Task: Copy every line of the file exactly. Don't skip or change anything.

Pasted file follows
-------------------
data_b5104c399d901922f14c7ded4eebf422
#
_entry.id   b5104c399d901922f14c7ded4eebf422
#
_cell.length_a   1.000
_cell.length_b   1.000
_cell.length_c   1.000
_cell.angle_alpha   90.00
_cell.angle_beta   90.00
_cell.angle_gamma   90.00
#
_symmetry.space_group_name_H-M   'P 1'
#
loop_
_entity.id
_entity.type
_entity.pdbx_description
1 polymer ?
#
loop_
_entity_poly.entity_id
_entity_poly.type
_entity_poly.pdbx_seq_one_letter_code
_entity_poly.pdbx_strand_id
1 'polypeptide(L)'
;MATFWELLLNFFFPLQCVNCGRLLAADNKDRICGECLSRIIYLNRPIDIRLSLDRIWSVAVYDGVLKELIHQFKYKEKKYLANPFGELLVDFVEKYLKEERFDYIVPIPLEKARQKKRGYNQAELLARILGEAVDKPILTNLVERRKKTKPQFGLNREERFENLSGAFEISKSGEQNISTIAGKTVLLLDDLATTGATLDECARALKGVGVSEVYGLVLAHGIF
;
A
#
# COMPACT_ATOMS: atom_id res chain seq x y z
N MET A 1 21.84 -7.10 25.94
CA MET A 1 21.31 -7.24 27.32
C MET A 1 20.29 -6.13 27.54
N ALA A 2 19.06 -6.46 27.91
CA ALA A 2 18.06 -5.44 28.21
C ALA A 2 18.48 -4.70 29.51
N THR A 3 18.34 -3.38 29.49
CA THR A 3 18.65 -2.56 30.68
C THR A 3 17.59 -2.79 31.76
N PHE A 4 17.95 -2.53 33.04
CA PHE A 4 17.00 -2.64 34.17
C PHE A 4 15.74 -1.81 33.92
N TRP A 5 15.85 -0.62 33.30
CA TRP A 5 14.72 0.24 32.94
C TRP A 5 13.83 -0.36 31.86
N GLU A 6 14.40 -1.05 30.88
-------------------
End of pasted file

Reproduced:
data_b5104c399d901922f14c7ded4eebf422
#
_entry.id   b5104c399d901922f14c7ded4eebf422
#
_cell.length_a   1.000
_cell.length_b   1.000
_cell.length_c   1.000
_cell.angle_alpha   90.00
_cell.angle_beta   90.00
_cell.angle_gamma   90.00
#
_symmetry.space_group_name_H-M   'P 1'
#
loop_
_entity.id
_entity.type
_entity.pdbx_description
1 polymer ?
#
loop_
_entity_poly.entity_id
_entity_poly.type
_entity_poly.pdbx_seq_one_letter_code
_entity_poly.pdbx_strand_id
1 'polypeptide(L)'
;MATFWELLLNFFFPLQCVNCGRLLAADNKDRICGECLSRIIYLNRPIDIRLSLDRIWSVAVYDGVLKELIHQFKYKEKKYLANPFGELLVDFVEKYLKEERFDYIVPIPLEKARQKKRGYNQAELLARILGEAVDKPILTNLVERRKKTKPQFGLNREERFENLSGAFEISKSGEQNISTIAGKTVLLLDDLATTGATLDECARALKGVGVSEVYGLVLAHGIF
;
A
#
# COMPACT_ATOMS: atom_id res chain seq x y z
N MET A 1 21.84 -7.10 25.94
CA MET A 1 21.31 -7.24 27.32
C MET A 1 20.29 -6.13 27.54
N ALA A 2 19.06 -6.46 27.91
CA ALA A 2 18.06 -5.44 28.21
C ALA A 2 18.48 -4.70 29.51
N THR A 3 18.34 -3.38 29.49
CA THR A 3 18.65 -2.56 30.68
C THR A 3 17.59 -2.79 31.76
N PHE A 4 17.95 -2.53 33.04
CA PHE A 4 17.00 -2.64 34.17
C PHE A 4 15.74 -1.81 33.92
N TRP A 5 15.85 -0.62 33.30
CA TRP A 5 14.72 0.24 32.94
C TRP A 5 13.83 -0.36 31.86
N GLU A 6 14.40 -1.05 30.88